Six of the 11 major S&P sectors advanced in early trading, with economy-sensitive energy, financials and defensive utilities shares leading gains. Technology and consumer discretionary were the biggest losers.
Nike Inc. dropped 6.5 percent to weigh the most on the Dow and the S&P 500 after warning of delays during the holiday shopping season, blaming a supply chain crunch.
Shares of peer Under Armour also fell 3 percent, while footwear retailer Foot Locker dropped 5.7 perecnt.
“There is a real risk that companies are going to miss earnings expectations despite there being strong demand for their products and services,” said Russ Mould, investment director at AJ Bell.
“The cost pressures are so clear that widespread downgrades to profit margins seem inevitable in the coming months.”
At 9:49 a.m. ET, the Dow Jones Industrial Average was down 51.14 points, or 0.15 percent, at 34,713.68, the S&P 500 was down 10.93 points, or 0.25 percent, at 4,438.05, and the Nasdaq Composite was down 99.60 points, or 0.66 percent, at 14,952.64.
Wall Street’s main indexes have been roiled this month by fears of a sooner-than-expected tapering by the Federal Reserve and the crisis at Evergrande, which on Thursday missed an interest payment deadline and has entered a 30-day grace period.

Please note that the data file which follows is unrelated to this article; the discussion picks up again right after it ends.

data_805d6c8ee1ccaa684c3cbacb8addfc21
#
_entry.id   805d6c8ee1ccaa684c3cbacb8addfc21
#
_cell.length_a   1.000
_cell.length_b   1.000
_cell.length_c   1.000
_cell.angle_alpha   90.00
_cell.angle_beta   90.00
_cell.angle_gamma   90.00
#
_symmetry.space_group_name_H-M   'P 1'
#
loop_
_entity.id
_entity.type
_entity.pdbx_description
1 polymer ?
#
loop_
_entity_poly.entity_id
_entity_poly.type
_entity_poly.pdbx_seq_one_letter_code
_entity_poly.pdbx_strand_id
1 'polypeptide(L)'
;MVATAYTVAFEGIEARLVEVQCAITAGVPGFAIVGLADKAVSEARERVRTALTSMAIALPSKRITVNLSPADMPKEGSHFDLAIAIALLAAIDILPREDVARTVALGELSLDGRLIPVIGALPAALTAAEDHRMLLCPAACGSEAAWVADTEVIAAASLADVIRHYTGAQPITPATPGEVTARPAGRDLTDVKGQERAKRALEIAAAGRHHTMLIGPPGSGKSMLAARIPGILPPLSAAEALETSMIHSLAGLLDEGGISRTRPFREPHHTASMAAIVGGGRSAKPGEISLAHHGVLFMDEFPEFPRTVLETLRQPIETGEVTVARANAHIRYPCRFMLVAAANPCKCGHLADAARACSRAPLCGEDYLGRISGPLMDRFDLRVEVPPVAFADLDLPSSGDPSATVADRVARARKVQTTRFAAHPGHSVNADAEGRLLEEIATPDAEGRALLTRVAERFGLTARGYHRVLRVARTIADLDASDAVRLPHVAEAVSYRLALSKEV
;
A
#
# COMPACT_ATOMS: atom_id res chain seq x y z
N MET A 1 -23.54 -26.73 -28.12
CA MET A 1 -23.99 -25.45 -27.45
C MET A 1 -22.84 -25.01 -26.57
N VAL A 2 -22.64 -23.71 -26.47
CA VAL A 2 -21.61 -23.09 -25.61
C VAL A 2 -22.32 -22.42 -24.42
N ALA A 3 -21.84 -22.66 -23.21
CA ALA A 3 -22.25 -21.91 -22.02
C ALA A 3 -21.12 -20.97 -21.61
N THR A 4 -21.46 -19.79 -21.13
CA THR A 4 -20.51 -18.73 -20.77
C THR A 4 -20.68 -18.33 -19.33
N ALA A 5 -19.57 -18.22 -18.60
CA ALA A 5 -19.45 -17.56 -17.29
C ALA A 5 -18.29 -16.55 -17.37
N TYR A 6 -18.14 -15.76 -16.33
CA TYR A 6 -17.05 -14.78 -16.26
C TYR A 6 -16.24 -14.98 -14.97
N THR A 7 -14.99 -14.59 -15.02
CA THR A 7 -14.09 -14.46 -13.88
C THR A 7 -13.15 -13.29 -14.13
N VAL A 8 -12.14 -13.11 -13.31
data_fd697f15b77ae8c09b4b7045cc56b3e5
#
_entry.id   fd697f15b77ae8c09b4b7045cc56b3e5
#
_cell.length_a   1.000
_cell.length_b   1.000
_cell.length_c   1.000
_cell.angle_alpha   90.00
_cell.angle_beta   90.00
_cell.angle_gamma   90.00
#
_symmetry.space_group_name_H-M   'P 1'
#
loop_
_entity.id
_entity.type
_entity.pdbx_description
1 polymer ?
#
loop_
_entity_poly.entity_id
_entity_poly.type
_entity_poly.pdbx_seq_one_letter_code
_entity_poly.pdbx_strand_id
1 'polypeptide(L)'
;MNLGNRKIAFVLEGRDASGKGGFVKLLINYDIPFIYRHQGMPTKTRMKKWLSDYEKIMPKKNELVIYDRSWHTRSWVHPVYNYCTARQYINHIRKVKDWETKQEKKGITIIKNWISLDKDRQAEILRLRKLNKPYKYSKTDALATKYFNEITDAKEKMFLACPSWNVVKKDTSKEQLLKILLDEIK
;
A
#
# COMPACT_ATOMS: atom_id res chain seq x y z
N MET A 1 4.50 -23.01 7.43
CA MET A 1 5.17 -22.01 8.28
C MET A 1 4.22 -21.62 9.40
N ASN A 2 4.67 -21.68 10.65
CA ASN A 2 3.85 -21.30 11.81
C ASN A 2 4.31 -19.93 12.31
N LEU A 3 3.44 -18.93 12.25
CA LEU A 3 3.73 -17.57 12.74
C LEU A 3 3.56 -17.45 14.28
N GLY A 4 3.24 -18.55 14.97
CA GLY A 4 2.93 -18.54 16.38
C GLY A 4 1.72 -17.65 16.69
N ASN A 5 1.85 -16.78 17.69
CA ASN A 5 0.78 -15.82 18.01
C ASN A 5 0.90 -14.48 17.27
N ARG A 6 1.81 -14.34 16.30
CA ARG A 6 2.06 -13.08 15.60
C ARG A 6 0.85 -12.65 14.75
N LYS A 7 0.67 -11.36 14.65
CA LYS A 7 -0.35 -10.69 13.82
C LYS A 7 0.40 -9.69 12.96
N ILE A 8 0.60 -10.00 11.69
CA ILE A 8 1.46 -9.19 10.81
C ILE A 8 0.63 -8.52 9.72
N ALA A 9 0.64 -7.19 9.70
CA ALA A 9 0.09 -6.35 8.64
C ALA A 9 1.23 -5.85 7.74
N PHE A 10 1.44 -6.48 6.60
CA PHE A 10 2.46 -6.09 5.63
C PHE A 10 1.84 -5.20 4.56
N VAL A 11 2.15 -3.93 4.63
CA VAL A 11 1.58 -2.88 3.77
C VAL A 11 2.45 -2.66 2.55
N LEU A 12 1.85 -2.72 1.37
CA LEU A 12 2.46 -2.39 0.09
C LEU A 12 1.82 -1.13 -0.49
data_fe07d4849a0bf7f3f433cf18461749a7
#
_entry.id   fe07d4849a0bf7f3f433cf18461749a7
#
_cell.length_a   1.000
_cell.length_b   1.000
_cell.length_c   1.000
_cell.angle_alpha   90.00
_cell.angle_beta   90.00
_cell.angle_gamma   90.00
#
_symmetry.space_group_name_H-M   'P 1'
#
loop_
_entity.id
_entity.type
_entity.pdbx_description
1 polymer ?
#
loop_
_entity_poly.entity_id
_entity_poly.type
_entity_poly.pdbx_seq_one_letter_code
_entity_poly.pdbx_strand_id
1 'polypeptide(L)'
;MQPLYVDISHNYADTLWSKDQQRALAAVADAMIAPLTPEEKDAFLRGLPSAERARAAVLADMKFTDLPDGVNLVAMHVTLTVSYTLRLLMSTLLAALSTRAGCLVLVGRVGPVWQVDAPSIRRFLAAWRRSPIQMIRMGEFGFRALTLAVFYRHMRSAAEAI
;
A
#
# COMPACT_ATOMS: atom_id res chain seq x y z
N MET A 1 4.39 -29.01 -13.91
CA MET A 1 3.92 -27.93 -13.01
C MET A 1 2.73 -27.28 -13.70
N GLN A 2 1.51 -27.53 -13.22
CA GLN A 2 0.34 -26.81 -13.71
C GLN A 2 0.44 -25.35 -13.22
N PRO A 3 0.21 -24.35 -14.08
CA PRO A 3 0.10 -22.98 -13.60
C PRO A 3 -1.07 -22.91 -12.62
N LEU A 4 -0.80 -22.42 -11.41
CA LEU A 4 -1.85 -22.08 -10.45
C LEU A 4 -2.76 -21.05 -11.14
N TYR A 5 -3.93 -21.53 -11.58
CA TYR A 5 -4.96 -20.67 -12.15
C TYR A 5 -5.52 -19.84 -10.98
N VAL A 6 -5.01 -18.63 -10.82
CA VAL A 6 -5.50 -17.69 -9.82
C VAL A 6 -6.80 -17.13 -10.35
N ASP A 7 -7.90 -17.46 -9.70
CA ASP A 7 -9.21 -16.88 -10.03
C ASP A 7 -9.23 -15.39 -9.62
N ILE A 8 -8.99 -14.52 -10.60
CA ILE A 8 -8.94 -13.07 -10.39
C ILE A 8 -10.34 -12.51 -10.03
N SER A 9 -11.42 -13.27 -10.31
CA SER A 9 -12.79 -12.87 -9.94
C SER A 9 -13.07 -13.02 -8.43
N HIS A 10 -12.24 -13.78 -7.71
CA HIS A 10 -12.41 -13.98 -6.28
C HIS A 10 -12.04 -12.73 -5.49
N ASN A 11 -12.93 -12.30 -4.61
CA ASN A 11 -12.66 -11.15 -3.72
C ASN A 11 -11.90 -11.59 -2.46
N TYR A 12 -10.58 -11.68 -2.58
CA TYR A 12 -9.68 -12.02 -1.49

The benchmark S&P 500 is now on course to snap a seven-month gaining streak.
On the week, however, the index was nearly flat, with investors assessing signals from the Fed that it would reduce its monthly bond purchases as soon as November and that interest rates could rise quicker than expected.
“We are taking some breather (from the two-day rally), (but) there is some uncertainty out of China that the market wants a little clarity on,” said Thomas Hayes, managing member at Great Hill Capital LLC in New York.
“But, effectively the trajectory is positive into year-end and we should see some further modest appreciation of the general indices.”
The S&P 500 value index is up nearly 0.7 percent this week, outperforming its tech-heavy growth counterpart and on track to break a three-week losing streak.
Mega-cap growth names Alphabet Inc., Microsoft Corp., Amazon.com Inc., Facebook Inc., Apple Inc. and Tesla Inc. slid between 0.3 percent and 0.9 percent.
Shares of cryptocurrency-related firms Coinbase Global, MicroStrategy Inc., Riot Blockchain and Marathon Patent Group tumbled between 3.1 percent and 6.5 percent after China’s central bank vowed to crack down on cryptocurrency trading.
Declining issues outnumbered advancers for a 2.20–to–1 ratio on the NYSE and for a 2.79–to–1 ratio on the Nasdaq.
The S&P index recorded 10 new 52-week highs and four new lows, while the Nasdaq recorded 25 new highs and 29 new lows.
By Devik Jain